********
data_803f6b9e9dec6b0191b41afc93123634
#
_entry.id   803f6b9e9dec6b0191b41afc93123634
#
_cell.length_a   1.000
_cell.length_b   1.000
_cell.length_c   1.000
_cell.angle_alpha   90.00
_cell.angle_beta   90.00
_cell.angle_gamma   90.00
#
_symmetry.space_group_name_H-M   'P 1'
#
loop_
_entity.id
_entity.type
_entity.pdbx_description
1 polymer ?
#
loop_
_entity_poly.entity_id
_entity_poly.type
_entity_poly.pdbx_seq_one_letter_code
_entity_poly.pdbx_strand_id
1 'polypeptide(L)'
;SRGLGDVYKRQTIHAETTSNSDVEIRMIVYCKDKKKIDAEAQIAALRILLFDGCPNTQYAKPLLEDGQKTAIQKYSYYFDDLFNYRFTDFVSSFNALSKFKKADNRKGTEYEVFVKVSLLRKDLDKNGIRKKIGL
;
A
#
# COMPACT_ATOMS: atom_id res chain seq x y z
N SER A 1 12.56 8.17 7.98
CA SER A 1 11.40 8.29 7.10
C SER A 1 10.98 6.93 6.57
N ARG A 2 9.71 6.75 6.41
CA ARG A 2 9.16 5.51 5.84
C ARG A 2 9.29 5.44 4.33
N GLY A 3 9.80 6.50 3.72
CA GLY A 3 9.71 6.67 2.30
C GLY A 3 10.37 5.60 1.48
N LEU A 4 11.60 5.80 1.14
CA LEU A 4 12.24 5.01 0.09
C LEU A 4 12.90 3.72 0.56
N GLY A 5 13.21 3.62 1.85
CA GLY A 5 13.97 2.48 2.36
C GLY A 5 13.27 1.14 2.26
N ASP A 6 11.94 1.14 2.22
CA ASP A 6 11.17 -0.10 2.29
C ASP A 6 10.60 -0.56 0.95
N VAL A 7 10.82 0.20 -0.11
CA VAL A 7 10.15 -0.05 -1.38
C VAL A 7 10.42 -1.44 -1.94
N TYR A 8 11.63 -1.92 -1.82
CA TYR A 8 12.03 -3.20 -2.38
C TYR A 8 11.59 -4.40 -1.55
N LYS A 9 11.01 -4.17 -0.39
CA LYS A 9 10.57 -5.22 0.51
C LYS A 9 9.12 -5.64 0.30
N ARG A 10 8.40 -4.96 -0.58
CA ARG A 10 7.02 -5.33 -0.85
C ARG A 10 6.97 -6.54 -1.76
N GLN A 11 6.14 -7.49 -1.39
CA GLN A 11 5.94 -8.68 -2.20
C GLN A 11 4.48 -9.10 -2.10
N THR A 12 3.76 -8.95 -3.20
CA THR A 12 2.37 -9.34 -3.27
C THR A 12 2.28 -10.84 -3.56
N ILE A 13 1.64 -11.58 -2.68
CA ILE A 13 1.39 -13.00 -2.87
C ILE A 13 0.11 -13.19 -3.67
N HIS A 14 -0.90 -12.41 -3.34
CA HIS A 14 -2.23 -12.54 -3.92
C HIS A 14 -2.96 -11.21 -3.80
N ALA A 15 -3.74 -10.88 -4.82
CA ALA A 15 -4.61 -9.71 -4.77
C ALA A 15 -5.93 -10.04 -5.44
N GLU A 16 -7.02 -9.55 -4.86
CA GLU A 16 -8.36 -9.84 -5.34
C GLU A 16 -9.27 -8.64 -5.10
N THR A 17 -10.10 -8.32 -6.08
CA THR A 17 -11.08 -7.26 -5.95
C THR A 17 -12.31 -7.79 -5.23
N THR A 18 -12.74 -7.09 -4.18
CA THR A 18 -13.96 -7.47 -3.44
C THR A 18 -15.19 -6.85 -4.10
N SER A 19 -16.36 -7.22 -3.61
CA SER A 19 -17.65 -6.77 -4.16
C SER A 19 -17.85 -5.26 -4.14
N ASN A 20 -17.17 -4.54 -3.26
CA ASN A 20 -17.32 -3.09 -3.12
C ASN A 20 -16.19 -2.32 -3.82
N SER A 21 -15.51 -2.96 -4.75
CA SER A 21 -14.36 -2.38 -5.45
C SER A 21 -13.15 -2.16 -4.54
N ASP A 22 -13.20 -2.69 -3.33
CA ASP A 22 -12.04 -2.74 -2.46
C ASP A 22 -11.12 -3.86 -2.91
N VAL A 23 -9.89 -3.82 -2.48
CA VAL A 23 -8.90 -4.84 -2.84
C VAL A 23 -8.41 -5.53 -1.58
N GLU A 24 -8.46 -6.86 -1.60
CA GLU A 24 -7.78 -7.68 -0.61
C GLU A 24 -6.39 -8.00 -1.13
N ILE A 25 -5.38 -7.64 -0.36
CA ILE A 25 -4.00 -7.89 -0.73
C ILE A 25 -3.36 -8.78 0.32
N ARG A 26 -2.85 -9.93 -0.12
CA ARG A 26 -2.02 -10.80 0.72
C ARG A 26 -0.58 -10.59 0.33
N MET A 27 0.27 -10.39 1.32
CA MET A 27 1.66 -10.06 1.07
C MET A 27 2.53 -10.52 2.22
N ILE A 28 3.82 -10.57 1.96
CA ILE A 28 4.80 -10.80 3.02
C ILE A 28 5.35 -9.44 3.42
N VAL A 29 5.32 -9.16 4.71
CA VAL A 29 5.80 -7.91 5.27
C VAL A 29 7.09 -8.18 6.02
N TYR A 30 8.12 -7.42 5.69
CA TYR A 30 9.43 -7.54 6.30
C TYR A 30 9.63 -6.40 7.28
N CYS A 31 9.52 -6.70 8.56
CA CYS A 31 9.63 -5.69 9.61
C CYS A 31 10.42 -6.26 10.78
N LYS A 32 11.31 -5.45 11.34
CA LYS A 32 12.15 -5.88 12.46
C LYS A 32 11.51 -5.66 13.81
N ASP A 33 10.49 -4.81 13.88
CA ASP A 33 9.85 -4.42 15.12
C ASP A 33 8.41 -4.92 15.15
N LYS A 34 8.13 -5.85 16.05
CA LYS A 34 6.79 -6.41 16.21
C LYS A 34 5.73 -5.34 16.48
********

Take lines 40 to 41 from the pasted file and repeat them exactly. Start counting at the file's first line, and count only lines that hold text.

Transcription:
N LEU A 4 11.60 5.80 1.14
CA LEU A 4 12.24 5.01 0.09